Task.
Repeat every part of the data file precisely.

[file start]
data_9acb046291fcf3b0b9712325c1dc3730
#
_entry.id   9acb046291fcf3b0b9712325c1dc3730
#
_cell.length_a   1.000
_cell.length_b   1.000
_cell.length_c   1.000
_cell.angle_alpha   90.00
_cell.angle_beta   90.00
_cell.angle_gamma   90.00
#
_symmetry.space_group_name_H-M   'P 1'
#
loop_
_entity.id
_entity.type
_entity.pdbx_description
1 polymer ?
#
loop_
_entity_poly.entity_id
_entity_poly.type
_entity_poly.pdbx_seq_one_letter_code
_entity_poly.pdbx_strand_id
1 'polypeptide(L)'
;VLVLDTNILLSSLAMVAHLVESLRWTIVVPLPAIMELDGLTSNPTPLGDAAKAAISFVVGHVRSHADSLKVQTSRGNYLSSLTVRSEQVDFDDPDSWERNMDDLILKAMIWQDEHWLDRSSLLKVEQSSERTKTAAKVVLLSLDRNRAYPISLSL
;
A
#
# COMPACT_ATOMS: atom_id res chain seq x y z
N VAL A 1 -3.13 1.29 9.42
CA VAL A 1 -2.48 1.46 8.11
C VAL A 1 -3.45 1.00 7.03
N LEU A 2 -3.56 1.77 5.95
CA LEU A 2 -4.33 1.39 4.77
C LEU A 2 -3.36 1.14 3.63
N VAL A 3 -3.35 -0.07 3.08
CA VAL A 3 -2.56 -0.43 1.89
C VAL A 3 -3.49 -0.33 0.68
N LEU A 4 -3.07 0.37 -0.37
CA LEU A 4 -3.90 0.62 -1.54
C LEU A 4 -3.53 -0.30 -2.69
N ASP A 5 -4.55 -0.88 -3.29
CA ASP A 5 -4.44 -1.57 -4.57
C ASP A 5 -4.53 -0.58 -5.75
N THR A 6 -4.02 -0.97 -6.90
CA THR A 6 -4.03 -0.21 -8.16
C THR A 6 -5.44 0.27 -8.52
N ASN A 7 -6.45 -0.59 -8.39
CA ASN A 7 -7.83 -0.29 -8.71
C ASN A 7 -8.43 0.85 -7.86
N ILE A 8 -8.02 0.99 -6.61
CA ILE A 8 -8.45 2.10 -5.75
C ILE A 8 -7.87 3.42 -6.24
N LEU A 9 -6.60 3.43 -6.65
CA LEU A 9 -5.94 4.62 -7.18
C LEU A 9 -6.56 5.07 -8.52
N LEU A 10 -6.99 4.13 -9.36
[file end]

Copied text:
data_9acb046291fcf3b0b9712325c1dc3730
#
_entry.id   9acb046291fcf3b0b9712325c1dc3730
#
_cell.length_a   1.000
_cell.length_b   1.000
_cell.length_c   1.000
_cell.angle_alpha   90.00
_cell.angle_beta   90.00
_cell.angle_gamma   90.00
#
_symmetry.space_group_name_H-M   'P 1'
#
loop_
_entity.id
_entity.type
_entity.pdbx_description
1 polymer ?
#
loop_
_entity_poly.entity_id
_entity_poly.type
_entity_poly.pdbx_seq_one_letter_code
_entity_poly.pdbx_strand_id
1 'polypeptide(L)'
;VLVLDTNILLSSLAMVAHLVESLRWTIVVPLPAIMELDGLTSNPTPLGDAAKAAISFVVGHVRSHADSLKVQTSRGNYLSSLTVRSEQVDFDDPDSWERNMDDLILKAMIWQDEHWLDRSSLLKVEQSSERTKTAAKVVLLSLDRNRAYPISLSL
;
A
#
# COMPACT_ATOMS: atom_id res chain seq x y z
N VAL A 1 -3.13 1.29 9.42
CA VAL A 1 -2.48 1.46 8.11
C VAL A 1 -3.45 1.00 7.03
N LEU A 2 -3.56 1.77 5.95
CA LEU A 2 -4.33 1.39 4.77
C LEU A 2 -3.36 1.14 3.63
N VAL A 3 -3.35 -0.07 3.08
CA VAL A 3 -2.56 -0.43 1.89
C VAL A 3 -3.49 -0.33 0.68
N LEU A 4 -3.07 0.37 -0.37
CA LEU A 4 -3.90 0.62 -1.54
C LEU A 4 -3.53 -0.30 -2.69
N ASP A 5 -4.55 -0.88 -3.29
CA ASP A 5 -4.44 -1.57 -4.57
C ASP A 5 -4.53 -0.58 -5.75
N THR A 6 -4.02 -0.97 -6.90
CA THR A 6 -4.03 -0.21 -8.16
C THR A 6 -5.44 0.27 -8.52
N ASN A 7 -6.45 -0.59 -8.39
CA ASN A 7 -7.83 -0.29 -8.71
C ASN A 7 -8.43 0.85 -7.86
N ILE A 8 -8.02 0.99 -6.61
CA ILE A 8 -8.45 2.10 -5.75
C ILE A 8 -7.87 3.42 -6.24
N LEU A 9 -6.60 3.43 -6.65
CA LEU A 9 -5.94 4.62 -7.18
C LEU A 9 -6.56 5.07 -8.52
N LEU A 10 -6.99 4.13 -9.36